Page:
Viet Nam News
ĐÀ NẴNG — “Dirty” and “stinky” are the two words most used to describe Thọ Quang Port in the central Đà Nẵng City over the last decade.
From Mân Quang Bridge overlooking the port, garbage bags can be seen spread across adjacent grass fields and embankments.
A fishing port of the city, after years of receiving untreated domestic wastewater and industrial wastewater from tourist cruises and seafood processing factories, Thọ Quang Port is now glazed with black grease and stinks, the Lao Động (Labour) newspaper reported.
The coastal city of Đà Nẵng is facing severe water pollution in some of its major tourism spots, while clean-up efforts from local authorities have had little effect, putting local residents’ livelihoods and the city’s tourism economy at risk.
Mỹ Khê Beach, which used to be ranked among the world’s most beautiful beaches, faces a similar situation. Wastewater has been discharged from the city’s 41 wastewater discharge outlets directly into the sea, resulting in not only water pollution but also erosion of hundreds of cubic metres of sand.
The conditions in these areas are affecting local residents’ livelihoods. Nguyễn Thị Chín, who works in tourism on the beach, said that the beach is getting so polluted it scares tourists off.
“A few years ago wastewater was only discharged into the sea from time to time,” she said. “But now it’s happening more frequently, bringing garbage and dead sea creatures to the shore.”
Residents living near the wastewater discharge outlets reported feeling “itchy” after putting their feet into the water. Tourists were reported to have moved to other beaches for their vacations.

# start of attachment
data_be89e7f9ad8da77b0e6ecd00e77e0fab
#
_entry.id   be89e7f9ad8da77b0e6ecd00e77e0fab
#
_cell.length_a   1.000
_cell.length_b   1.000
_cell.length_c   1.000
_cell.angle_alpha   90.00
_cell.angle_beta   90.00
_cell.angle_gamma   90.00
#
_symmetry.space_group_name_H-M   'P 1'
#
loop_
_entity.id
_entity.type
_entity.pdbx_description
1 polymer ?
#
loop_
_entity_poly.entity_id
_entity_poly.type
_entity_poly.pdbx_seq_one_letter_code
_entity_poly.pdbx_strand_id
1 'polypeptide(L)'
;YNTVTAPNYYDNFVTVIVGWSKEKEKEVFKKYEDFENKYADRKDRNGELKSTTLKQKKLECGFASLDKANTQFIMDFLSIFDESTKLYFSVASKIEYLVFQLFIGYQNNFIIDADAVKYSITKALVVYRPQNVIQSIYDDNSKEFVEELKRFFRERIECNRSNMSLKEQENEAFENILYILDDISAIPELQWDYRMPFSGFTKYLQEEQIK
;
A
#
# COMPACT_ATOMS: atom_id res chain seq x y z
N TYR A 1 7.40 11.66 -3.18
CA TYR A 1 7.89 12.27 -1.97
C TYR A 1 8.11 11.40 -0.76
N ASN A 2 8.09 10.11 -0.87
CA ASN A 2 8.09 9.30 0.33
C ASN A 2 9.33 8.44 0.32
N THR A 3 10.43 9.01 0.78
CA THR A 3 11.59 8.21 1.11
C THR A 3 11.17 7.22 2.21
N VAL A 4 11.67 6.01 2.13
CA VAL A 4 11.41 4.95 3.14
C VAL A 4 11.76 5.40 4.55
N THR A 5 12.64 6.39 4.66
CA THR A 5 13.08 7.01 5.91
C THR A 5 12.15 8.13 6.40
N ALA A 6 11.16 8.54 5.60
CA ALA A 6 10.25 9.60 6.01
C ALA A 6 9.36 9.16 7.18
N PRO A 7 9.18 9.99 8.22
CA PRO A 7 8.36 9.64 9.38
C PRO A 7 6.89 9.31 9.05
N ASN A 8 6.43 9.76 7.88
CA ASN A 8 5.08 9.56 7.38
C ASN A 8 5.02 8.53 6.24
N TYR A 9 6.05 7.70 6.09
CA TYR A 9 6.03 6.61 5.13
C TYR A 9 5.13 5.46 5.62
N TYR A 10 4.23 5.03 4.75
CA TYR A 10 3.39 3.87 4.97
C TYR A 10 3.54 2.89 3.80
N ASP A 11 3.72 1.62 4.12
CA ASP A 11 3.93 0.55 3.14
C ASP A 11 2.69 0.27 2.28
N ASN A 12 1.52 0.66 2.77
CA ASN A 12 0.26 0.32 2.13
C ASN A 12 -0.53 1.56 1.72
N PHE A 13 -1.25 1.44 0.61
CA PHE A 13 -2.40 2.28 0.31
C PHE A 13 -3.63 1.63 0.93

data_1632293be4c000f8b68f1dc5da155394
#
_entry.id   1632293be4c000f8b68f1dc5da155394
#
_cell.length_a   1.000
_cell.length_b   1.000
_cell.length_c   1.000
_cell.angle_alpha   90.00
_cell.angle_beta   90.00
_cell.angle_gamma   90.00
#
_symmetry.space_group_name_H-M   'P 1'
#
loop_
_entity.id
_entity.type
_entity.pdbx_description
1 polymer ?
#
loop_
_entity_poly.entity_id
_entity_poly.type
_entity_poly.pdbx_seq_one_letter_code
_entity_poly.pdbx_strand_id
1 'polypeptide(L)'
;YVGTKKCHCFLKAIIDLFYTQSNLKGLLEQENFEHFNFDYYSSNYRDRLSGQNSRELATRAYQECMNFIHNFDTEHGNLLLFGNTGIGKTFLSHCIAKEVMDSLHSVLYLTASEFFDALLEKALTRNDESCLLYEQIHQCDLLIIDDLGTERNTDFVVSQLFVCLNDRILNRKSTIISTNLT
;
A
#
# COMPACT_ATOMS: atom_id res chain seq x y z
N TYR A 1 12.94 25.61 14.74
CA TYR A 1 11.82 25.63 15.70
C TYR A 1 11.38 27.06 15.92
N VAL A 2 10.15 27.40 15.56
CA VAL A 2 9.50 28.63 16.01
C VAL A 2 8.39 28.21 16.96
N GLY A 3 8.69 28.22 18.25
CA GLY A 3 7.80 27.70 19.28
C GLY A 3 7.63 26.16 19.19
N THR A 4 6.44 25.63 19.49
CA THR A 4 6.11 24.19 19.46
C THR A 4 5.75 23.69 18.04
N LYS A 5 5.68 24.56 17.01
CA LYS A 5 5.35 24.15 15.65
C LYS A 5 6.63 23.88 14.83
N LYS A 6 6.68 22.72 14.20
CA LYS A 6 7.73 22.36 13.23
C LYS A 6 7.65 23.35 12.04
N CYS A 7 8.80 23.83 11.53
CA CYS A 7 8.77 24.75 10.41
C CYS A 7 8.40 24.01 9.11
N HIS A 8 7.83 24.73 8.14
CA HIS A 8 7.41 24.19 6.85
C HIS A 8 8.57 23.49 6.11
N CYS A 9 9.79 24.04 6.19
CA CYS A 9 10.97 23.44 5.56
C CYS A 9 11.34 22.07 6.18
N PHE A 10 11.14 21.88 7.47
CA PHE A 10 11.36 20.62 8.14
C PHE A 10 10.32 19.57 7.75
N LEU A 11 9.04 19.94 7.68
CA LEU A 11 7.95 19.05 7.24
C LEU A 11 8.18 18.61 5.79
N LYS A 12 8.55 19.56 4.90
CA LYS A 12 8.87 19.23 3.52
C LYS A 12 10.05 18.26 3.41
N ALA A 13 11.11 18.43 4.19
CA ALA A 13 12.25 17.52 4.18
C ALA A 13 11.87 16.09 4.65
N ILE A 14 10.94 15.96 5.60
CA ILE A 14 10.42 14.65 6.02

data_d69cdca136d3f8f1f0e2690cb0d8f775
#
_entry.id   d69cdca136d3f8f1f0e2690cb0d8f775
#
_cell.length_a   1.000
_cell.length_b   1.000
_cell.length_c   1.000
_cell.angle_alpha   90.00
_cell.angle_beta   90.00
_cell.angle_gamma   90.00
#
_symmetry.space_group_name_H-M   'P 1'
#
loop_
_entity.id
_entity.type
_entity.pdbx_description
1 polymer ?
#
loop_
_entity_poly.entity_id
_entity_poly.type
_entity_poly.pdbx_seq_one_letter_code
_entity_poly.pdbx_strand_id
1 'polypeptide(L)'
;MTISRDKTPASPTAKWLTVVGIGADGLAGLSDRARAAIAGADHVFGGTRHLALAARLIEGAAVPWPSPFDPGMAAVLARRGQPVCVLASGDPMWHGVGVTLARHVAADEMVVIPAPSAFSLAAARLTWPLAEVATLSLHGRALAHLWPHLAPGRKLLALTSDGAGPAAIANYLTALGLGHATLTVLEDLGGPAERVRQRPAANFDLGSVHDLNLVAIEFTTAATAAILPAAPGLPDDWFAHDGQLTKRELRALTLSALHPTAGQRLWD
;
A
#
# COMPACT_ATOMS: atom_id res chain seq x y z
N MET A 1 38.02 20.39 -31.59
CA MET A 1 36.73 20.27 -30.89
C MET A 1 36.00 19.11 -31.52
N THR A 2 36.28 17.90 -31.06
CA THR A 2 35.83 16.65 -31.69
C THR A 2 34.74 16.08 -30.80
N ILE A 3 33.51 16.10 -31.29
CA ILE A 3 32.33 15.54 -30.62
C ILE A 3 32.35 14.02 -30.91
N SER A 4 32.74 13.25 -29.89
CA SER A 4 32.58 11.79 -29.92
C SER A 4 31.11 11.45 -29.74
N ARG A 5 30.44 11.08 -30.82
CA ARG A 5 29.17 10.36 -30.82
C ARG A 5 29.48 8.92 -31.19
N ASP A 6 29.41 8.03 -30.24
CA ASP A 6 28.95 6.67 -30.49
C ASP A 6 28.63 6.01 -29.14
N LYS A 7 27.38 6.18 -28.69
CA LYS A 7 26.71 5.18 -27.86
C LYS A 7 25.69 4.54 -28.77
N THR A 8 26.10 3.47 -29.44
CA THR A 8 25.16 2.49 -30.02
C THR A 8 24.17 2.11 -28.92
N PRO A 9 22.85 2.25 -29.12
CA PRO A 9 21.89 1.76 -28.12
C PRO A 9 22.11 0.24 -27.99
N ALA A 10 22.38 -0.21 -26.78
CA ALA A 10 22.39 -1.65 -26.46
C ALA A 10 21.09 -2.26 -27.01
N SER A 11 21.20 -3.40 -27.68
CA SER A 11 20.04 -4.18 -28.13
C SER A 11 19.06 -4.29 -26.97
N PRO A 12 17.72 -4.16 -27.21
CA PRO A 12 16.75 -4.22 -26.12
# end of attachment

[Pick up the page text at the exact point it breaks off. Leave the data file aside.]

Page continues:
“The foul smell follows us into every meal and even in our sleep,” said a hotel owner living near the Thọ Quang Lock. “Nobody dares to come near this area anymore, which is a real loss for our business.”
Scratching the surface
In July last year, Huỳnh Đức Thơ, vice chairman of the city’s People’s Committee, said in a meeting regarding the Thọ Quang Lock’s pollution that “no tough measures have been implemented other than the efforts to clean up the area,” and directed city authorities to get tougher in tackling the issue.
A year later, pollution persists at the port despite investments worth hundreds of millions of đồng from the port’s management board to treat waste and wastewater at Sơn Trà wastewater treatment plant before discharging it.
“Sanitation workers clean up trash above and below the water from some 700 tourist cruises and fishing boats per day, but each day everything goes back to where it was,” said Ngô Văn Cát, deputy director of the port’s management board.
“The biggest problem is that we are still using manual waste treatment techniques for such an important fishing port of the city and the central region, which hosts some 22,000 fishing boats per year,” he said.
Regarding the April decision of the city’s agricultural department to spend VNĐ271 billion (US$11.9 million) developing the port into a major fishing port and seafood logistics centre, Cát said he hopes it will help solve the pollution issue and encourage tourists to visit.
The increasing number of tourists the city has received in the last few years is one of the factors that overwhelmed its wastewater treatment capacity, said Mai Mã, director of the Đà Nẵng Drainage and Wastewater Treatment Company.
Last month, 11 households that raised fish in the Cổ Cò River in the city’s Ngũ Hành Sơn District were devastated to discover that dozens of tonnes of their fish were dead as the result of wastewater discharge from a wastewater treatment plant.
“The amount of domestic wastewater has increased by three to four times, leaking into the sea even during the dry season,” Mã said.
“Our decade-old equipment cannot meet the wastewater treatment demands,” he added. “We are waiting for projects on water quality improvement from foreign sponsors to be implemented, but that is unlikely to happen anytime soon”. — VNS